A film shoot in Peru goes badly wrong when an actor is killed in a stunt, and the unit wrangler, Kansas, decides to give up film-making and stay on in the village, shacking up with local ... See full summary »
Three intercut stories about outsiders, sex and violence. In "Hero," Richie, at age 7, kills his father and flies away. After the event, a documentary in cheesy lurid colors asks what ... See full summary »
In this modern retelling of the Virgin birth, Mary is a student who plays basketball and works at her father's petrol station; Joseph is an earnest dropout who drives a cab. The angel ... See full summary »
Harry Collings returns home to his farm after drifting with his friend, Arch. His wife, who had given up on him, reluctantly allows him to stay, and soon believes that all will be well ... See full summary »
When the drifter Harry Madox reaches a small town in Texas, he gets a job as used car salesman with the dealer George Harshaw and settles down in a hotel room. During a fire, Harry observes... See full summary »
A homeless woman, improbably well-groomed and (as seen naked to the waist as she changes from one shabby sweater to another) well-toned, spends from dawn till night pushing her cart around ... See full summary »
A film shoot in Peru goes badly wrong when an actor is killed in a stunt, and the unit wrangler, Kansas, decides to give up film-making and stay on in the village, shacking up with local prostitute Maria. But his dreams of an unspoiled existence are interrupted when the local priest asks him to help stop the villagers killing each other by re-enacting scenes from the film for real because they don't understand movie fakery... Written by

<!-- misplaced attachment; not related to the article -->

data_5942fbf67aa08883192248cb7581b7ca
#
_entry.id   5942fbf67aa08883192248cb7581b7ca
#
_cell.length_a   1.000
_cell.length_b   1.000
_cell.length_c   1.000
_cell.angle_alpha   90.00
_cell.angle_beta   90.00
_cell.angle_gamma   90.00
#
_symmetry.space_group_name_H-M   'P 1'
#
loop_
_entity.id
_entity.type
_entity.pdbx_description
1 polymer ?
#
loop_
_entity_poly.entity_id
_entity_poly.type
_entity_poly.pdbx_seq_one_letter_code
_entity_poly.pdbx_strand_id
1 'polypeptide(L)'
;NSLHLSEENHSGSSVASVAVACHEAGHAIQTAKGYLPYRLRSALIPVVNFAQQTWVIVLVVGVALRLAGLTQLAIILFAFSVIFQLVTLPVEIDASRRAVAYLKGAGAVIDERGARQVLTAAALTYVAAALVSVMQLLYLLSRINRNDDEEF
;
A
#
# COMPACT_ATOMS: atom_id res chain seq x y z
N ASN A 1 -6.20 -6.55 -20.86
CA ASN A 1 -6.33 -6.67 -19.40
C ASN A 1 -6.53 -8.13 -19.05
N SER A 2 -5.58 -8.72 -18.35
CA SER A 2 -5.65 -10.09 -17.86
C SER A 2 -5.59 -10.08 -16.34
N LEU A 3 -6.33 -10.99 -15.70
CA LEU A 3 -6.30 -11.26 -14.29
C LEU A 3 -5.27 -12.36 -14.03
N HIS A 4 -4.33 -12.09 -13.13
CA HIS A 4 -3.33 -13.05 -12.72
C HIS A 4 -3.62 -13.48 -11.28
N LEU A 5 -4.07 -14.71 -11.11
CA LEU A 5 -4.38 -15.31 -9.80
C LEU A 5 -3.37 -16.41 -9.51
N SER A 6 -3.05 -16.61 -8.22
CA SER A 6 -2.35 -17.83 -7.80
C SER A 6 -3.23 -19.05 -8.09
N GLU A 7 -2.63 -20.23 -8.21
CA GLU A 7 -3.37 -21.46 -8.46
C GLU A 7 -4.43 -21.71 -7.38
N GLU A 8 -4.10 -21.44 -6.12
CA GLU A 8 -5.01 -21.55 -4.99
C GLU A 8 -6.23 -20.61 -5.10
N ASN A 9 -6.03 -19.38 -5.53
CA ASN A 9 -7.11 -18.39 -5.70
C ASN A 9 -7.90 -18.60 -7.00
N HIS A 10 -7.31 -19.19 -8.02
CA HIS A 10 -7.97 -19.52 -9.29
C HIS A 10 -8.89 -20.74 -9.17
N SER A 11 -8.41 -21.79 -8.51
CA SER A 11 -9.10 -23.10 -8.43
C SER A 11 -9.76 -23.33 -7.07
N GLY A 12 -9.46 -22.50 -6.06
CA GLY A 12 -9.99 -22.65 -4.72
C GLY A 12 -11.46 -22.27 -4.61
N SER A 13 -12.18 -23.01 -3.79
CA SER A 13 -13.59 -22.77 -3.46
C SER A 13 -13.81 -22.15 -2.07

Michael Brooke <email@example.com>
While editing the film in New Mexico, Dennis Hopper gave Alejandro Jodorowsky, hot off the success of El Topo (1970), the chance to edit a cut of the film. He did, but Hopper submitted his own edited version to Universal as the final cut. See more »
You know, I had fantasies like that, about being beat up. Did you ever have a fantasy about women beating you up? Or don't cowboys have fantasies?
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The movie runs for a full half-hour before the credits roll. See more »
I watched this film twice. The second time I watched it I was simply trying to figure out why I liked it the first time---but like it I did. Usually I don't like this kind of film, because I think they're pretentious. (NORTHFORK, as an example.) I think if ten people watched this film, those ten people would take ten different journeys and wind up at ten different destinations--so I can only describe what I felt---and it really was, for me, strangely enough, only a feeling.
For me it boils down to this: I'm from Oklahoma. During the early years, growing up in the great American heartland, the moral compass is very clear for most people. But the feeling, as you grow older (and migrate away from your roots), that with each season something precious is slowly draining away, and that things you care deeply about become like sand dunes that change shape and form with every rising sun---and there seem to be a progressive sense of loss---loss of the north star, reference points, meaningful trails in your life, until one day you are forced to stop and ask yourself, "Where am I, and what the hell do I care about anymore?" That's when you go to the pound and adopt a dog. I'm sure that my response to the film had absolutely nothing to do with what the authors intended, but I liked the film very much, and can't help but feel that this film is vastly underrated and was never given a fair chance.
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